You can debate about this phone being the first with a digital camera. As mentioned, Samsung launched its SCH-V200 just a few months before. It generated more attention from the media. It’s interesting to read how people reacted to this new phenomenon. Do check out the reactions on an article written by BBC News. The old website is still available at http://news.bbc.co.uk/2/hi/science/nature/1550622.stm.

The rest of the world had to wait for just a few years. The rest of the world would be able to buy phones with digital cameras after 2002.

What about ‘real’ cameras?

Fujix 'Card Camera' DS-1P (1988).
Fujix ‘Card Camera’ DS-1P (1988).
Image source: Flickr.

Especially those for consumers! Let’s step back in time to the year 1994. Or would that be 1989? Maybe it was 1990? That’s the problem with developments such as these: more than one company did their best to come up with a digital camera.

Let’s start off with 1989. In that year FujiFilm presented the Fujix DS-1P. On their website, they present this as the first real digital camera for consumers. If you decide to stick with this, no problem. Then this was the first consumer-ready digital camera. However, there was just one detail that is interesting. This camera was only sold in Japan.

So, what about 1990? Dycam Model 1 was presented. This has to be the first digital camera, right? It depends. Dycam Model 1 was a digital camera. Later it was also sold under the name Logitech Fotoman. Not only in Japan. The camera had its limits. You were only able to save photos in black and white. Does that really count?

Venus, Mars and Neptune. These were the code names for the photo camera made by Apple and came to the market with the name QuickTake. To be really honest: most of the parts weren’t really developed by Apple. Eastman Kodak and Fujifilm played an important role when it comes to developing this camera. Still, because of its possibilities and where it was sold, this camera is considered as the first real consumer-ready camera. The first model made its way to the market in 1994.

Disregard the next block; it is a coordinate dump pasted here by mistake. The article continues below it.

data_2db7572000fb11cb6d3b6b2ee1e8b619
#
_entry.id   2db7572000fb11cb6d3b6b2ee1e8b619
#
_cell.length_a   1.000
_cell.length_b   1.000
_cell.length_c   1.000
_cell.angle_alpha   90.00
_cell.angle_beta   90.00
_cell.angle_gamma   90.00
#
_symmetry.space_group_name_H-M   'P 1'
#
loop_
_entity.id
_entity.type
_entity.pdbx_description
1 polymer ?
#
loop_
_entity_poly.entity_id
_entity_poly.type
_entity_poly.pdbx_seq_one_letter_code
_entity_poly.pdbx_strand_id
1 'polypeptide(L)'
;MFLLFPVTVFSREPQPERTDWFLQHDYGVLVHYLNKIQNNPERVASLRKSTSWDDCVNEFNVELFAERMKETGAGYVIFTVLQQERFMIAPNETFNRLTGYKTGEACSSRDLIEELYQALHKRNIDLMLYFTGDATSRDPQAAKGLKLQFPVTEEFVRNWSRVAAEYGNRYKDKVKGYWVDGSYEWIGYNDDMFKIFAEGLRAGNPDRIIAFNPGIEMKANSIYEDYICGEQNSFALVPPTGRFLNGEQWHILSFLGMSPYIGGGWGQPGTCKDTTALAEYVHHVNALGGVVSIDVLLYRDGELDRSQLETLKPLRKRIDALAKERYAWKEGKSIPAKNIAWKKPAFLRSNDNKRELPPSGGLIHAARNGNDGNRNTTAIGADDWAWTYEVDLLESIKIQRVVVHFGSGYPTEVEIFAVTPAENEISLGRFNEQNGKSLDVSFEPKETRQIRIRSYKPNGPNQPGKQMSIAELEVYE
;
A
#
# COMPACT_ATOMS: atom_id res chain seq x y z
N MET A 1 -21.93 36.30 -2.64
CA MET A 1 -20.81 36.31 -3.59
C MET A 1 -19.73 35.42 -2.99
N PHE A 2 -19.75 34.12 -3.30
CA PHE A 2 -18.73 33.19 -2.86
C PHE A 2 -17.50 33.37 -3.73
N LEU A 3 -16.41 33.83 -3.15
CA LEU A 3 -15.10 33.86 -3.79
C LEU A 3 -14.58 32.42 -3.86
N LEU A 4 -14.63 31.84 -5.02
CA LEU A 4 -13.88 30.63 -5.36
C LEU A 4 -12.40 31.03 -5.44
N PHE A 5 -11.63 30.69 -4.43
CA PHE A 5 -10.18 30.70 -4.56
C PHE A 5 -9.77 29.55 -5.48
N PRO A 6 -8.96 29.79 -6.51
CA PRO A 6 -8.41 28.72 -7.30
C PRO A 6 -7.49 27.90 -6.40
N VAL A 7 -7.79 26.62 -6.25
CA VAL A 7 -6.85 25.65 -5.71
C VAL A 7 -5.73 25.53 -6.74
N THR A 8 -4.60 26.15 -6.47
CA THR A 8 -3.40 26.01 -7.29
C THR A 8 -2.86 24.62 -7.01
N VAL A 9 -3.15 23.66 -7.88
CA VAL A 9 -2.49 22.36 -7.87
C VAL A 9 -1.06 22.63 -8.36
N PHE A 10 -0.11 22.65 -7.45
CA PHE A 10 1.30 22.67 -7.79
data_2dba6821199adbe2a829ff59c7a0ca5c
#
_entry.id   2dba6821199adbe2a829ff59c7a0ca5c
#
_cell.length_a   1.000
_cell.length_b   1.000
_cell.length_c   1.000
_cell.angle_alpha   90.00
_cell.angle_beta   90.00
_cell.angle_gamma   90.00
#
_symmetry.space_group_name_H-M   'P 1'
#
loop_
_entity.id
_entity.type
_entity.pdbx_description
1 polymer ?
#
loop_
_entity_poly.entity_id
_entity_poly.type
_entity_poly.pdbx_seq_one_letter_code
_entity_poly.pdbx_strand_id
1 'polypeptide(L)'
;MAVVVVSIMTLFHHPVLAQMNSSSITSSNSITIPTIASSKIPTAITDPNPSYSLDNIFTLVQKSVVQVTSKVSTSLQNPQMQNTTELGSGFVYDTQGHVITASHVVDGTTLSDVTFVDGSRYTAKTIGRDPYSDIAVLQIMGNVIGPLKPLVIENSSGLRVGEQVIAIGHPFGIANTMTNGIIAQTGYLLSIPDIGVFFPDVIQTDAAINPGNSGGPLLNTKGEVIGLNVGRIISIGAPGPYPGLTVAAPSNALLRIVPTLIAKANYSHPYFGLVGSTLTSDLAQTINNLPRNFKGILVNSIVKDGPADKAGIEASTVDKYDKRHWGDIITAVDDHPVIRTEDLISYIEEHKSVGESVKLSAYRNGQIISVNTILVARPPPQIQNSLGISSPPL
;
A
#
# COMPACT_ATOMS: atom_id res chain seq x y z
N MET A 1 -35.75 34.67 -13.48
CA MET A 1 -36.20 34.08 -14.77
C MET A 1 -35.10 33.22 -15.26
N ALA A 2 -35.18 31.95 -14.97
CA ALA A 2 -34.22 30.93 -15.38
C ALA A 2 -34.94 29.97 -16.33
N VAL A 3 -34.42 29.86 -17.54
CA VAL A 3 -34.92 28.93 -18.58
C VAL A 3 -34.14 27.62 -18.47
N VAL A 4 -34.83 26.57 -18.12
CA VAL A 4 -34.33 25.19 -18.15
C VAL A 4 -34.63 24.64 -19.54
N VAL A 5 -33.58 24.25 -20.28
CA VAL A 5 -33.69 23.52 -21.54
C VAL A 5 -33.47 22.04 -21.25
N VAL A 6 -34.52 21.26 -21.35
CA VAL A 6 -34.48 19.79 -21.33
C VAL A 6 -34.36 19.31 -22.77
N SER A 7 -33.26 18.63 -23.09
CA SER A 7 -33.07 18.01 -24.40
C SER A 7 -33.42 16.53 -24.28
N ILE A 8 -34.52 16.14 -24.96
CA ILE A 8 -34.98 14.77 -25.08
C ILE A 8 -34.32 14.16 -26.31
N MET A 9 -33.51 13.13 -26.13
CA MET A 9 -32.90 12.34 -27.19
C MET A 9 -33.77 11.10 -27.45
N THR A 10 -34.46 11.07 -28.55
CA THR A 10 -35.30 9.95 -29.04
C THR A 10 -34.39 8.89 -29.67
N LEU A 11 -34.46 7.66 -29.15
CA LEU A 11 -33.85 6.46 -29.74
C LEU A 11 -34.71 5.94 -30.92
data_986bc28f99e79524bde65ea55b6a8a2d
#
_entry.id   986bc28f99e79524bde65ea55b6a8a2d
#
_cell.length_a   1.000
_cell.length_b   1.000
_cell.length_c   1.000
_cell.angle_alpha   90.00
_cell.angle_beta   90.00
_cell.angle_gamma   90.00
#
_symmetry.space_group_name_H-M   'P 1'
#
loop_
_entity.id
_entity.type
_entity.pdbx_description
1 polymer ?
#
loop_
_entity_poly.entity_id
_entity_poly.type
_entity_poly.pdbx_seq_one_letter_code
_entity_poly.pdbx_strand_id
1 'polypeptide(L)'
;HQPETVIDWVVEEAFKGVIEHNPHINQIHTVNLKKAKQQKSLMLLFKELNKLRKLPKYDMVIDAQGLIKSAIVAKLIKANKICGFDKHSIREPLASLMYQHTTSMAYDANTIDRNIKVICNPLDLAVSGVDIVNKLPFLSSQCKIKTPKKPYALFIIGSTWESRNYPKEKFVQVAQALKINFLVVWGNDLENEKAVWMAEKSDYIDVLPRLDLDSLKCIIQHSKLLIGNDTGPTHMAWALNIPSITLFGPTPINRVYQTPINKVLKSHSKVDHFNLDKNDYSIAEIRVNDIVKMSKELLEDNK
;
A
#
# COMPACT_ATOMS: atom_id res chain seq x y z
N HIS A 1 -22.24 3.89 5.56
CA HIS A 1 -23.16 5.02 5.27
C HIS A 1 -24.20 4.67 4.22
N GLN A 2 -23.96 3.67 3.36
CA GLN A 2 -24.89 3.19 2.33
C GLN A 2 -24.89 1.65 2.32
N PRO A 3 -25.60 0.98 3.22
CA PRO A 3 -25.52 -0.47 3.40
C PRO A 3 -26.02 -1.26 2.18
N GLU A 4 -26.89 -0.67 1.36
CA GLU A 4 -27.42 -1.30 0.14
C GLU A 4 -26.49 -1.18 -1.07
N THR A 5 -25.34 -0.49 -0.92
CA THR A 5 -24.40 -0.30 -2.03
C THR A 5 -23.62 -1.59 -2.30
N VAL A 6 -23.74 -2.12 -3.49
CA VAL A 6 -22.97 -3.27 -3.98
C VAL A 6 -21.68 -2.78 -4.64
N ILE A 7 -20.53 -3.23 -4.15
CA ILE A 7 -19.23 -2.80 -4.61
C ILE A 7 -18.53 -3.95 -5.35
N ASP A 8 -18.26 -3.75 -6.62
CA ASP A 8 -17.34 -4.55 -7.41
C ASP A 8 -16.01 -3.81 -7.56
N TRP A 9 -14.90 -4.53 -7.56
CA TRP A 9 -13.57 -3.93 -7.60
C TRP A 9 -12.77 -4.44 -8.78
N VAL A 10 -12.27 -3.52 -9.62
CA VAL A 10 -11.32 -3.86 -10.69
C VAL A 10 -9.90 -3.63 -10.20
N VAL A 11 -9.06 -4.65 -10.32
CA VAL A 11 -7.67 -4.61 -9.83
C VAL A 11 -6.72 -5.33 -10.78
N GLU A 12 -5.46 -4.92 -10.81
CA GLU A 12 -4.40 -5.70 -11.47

The Apple QuickTake 100 (1994).
The Apple QuickTake 100 (1994).
Image source: Wikimedia Commons.

Back to 2000. The last QuickTake model was launched three years before. Most consumers didn’t use digital cameras because they were simply too limited or too expensive. We used instant cameras, compact cameras, disposable cameras and SLR cameras. Compared to what our parents used, these cameras were modernized. But stuck mostly to the basics. During the following twenty years, photography and especially the devices used to take photos would undergo some major changes. The future forecast about how we would all use only cameras to take photos hasn’t really come true.

Yes, you’re able to take some great photos with some smartphones. But, the DSLR hasn’t faded away. Photographers, photojournalists, hobby photographers still use the same cameras as before (now DSLR). That’s because of the possibilities of these cameras.

Personally, I think this will be the same even within the next few years.

Olympus OM-1
Olympus OM-1.

In 2000, I sometimes used cameras such as these.I used the Olympus OM-1. An analogue camera. This camera (not the one in the photo) once belonged to my father. I still have this camera. Actually, I am the proud owner of two Olympus OM-1 cameras.

Image top of this page: Unsplash.